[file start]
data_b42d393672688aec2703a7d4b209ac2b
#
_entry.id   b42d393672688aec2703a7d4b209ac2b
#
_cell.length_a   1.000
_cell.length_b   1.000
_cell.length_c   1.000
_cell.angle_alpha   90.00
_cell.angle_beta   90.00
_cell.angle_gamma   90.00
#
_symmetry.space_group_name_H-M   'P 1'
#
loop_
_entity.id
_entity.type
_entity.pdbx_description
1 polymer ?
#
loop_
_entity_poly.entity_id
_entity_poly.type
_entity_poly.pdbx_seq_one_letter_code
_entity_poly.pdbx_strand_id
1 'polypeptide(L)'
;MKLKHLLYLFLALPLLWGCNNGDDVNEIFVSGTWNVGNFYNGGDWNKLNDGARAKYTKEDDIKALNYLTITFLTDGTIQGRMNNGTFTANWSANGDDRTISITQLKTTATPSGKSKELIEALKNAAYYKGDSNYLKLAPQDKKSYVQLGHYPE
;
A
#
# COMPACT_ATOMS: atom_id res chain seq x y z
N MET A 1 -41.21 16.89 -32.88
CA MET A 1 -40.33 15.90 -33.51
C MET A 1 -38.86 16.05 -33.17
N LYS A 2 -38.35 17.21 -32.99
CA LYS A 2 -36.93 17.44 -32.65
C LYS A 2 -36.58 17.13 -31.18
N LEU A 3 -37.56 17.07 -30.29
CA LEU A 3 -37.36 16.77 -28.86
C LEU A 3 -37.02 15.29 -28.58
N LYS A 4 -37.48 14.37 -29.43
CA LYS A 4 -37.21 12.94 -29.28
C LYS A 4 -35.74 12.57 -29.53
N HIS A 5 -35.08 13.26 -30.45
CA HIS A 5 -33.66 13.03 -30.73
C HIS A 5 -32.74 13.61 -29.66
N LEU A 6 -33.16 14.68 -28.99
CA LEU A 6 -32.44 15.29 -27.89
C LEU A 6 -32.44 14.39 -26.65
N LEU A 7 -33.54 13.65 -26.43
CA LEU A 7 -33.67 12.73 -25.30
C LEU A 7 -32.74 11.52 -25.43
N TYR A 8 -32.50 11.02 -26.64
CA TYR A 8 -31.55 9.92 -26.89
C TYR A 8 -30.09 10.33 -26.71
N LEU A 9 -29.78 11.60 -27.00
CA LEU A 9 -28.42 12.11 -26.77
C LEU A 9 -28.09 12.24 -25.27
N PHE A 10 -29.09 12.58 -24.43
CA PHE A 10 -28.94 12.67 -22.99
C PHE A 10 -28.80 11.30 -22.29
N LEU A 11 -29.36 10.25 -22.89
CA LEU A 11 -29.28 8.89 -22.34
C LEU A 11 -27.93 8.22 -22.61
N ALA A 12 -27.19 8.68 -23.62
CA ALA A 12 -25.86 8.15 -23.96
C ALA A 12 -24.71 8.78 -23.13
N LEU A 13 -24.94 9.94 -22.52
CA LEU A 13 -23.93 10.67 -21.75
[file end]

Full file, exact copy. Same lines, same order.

data_b42d393672688aec2703a7d4b209ac2b
#
_entry.id   b42d393672688aec2703a7d4b209ac2b
#
_cell.length_a   1.000
_cell.length_b   1.000
_cell.length_c   1.000
_cell.angle_alpha   90.00
_cell.angle_beta   90.00
_cell.angle_gamma   90.00
#
_symmetry.space_group_name_H-M   'P 1'
#
loop_
_entity.id
_entity.type
_entity.pdbx_description
1 polymer ?
#
loop_
_entity_poly.entity_id
_entity_poly.type
_entity_poly.pdbx_seq_one_letter_code
_entity_poly.pdbx_strand_id
1 'polypeptide(L)'
;MKLKHLLYLFLALPLLWGCNNGDDVNEIFVSGTWNVGNFYNGGDWNKLNDGARAKYTKEDDIKALNYLTITFLTDGTIQGRMNNGTFTANWSANGDDRTISITQLKTTATPSGKSKELIEALKNAAYYKGDSNYLKLAPQDKKSYVQLGHYPE
;
A
#
# COMPACT_ATOMS: atom_id res chain seq x y z
N MET A 1 -41.21 16.89 -32.88
CA MET A 1 -40.33 15.90 -33.51
C MET A 1 -38.86 16.05 -33.17
N LYS A 2 -38.35 17.21 -32.99
CA LYS A 2 -36.93 17.44 -32.65
C LYS A 2 -36.58 17.13 -31.18
N LEU A 3 -37.56 17.07 -30.29
CA LEU A 3 -37.36 16.77 -28.86
C LEU A 3 -37.02 15.29 -28.58
N LYS A 4 -37.48 14.37 -29.43
CA LYS A 4 -37.21 12.94 -29.28
C LYS A 4 -35.74 12.57 -29.53
N HIS A 5 -35.08 13.26 -30.45
CA HIS A 5 -33.66 13.03 -30.73
C HIS A 5 -32.74 13.61 -29.66
N LEU A 6 -33.16 14.68 -28.99
CA LEU A 6 -32.44 15.29 -27.89
C LEU A 6 -32.44 14.39 -26.65
N LEU A 7 -33.54 13.65 -26.43
CA LEU A 7 -33.67 12.73 -25.30
C LEU A 7 -32.74 11.52 -25.43
N TYR A 8 -32.50 11.02 -26.64
CA TYR A 8 -31.55 9.92 -26.89
C TYR A 8 -30.09 10.33 -26.71
N LEU A 9 -29.78 11.60 -27.00
CA LEU A 9 -28.42 12.11 -26.77
C LEU A 9 -28.09 12.24 -25.27
N PHE A 10 -29.09 12.58 -24.43
CA PHE A 10 -28.94 12.67 -22.99
C PHE A 10 -28.80 11.30 -22.29
N LEU A 11 -29.36 10.25 -22.89
CA LEU A 11 -29.28 8.89 -22.34
C LEU A 11 -27.93 8.22 -22.61
N ALA A 12 -27.19 8.68 -23.62
CA ALA A 12 -25.86 8.15 -23.96
C ALA A 12 -24.71 8.78 -23.13
N LEU A 13 -24.94 9.94 -22.52
CA LEU A 13 -23.93 10.67 -21.75